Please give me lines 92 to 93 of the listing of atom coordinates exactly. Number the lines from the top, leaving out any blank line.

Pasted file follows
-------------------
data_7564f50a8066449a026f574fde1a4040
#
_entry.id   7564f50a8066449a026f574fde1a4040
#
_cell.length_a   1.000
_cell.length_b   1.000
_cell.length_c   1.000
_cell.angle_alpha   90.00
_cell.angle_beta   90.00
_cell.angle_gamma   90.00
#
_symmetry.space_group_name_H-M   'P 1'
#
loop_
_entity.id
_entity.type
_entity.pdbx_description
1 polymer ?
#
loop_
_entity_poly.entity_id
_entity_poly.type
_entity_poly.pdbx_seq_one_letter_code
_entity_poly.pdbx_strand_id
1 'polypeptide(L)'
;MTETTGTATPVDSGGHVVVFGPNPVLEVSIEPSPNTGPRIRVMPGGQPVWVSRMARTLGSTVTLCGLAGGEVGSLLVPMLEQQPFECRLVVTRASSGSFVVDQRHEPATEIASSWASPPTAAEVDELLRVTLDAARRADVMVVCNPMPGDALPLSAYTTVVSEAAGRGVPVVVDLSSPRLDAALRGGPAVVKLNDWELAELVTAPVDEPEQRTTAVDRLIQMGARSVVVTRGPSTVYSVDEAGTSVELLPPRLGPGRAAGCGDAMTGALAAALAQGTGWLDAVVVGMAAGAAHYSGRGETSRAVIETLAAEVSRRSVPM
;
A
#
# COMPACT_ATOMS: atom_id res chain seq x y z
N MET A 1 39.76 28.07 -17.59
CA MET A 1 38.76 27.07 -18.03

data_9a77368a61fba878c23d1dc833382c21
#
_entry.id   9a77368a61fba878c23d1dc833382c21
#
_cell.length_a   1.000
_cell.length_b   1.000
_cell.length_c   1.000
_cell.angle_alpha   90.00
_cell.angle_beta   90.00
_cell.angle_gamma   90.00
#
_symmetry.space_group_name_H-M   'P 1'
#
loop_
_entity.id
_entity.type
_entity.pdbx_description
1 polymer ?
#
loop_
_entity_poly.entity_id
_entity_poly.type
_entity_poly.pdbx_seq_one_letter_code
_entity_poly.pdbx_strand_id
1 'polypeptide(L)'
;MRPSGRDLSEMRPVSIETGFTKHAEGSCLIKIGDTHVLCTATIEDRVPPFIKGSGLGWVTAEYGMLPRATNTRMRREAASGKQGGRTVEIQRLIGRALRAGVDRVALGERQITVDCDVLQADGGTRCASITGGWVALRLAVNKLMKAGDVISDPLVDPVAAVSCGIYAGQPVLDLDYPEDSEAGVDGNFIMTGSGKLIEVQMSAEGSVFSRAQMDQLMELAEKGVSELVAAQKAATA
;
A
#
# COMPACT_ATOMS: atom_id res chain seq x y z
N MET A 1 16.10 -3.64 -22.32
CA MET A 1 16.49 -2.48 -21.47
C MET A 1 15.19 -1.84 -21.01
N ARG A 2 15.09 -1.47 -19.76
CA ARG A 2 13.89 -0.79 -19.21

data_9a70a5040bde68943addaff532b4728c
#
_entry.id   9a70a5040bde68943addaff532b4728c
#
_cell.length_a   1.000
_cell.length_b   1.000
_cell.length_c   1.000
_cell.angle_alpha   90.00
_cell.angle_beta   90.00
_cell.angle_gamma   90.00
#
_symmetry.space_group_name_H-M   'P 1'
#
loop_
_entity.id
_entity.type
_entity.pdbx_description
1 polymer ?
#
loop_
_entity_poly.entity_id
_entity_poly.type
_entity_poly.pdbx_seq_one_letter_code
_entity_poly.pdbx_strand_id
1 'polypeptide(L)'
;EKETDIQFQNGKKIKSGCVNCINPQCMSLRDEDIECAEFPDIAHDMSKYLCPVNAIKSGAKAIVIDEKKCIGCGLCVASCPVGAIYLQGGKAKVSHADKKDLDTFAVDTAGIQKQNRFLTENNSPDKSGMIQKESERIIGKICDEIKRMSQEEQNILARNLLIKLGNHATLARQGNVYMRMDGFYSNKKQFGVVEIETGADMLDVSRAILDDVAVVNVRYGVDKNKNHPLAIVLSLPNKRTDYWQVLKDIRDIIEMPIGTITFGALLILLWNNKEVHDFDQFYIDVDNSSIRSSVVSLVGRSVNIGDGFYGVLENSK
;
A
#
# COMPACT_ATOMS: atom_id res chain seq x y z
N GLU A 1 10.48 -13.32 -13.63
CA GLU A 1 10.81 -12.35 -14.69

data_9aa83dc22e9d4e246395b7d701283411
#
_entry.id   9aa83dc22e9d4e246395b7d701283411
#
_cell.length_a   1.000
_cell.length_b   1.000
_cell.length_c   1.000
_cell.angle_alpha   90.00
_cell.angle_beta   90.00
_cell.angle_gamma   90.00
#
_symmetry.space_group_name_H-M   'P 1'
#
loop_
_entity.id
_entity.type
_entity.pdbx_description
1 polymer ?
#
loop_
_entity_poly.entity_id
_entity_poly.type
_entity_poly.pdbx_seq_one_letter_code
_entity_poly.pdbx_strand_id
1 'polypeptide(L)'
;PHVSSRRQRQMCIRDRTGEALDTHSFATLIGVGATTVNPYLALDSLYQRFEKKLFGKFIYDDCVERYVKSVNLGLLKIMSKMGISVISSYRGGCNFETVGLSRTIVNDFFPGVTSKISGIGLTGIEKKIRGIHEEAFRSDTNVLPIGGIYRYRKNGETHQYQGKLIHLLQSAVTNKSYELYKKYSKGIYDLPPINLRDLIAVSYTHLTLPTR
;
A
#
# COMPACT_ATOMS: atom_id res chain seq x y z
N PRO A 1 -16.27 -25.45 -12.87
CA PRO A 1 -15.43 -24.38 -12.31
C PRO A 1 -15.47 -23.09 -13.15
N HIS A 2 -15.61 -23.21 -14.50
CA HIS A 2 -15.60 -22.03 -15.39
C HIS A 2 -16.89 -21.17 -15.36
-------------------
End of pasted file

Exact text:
1 'polypeptide(L)'
;EKETDIQFQNGKKIKSGCVNCINPQCMSLRDEDIECAEFPDIAHDMSKYLCPVNAIKSGAKAIVIDEKKCIGCGLCVASCPVGAIYLQGGKAKVSHADKKDLDTFAVDTAGIQKQNRFLTENNSPDKSGMIQKESERIIGKICDEIKRMSQEEQNILARNLLIKLGNHATLARQGNVYMRMDGFYSNKKQFGVVEIETGADMLDVSRAILDDVAVVNVRYGVDKNKNHPLAIVLSLPNKRTDYWQVLKDIRDIIEMPIGTITFGALLILLWNNKEVHDFDQFYIDVDNSSIRSSVVSLVGRSVNIGDGFYGVLENSK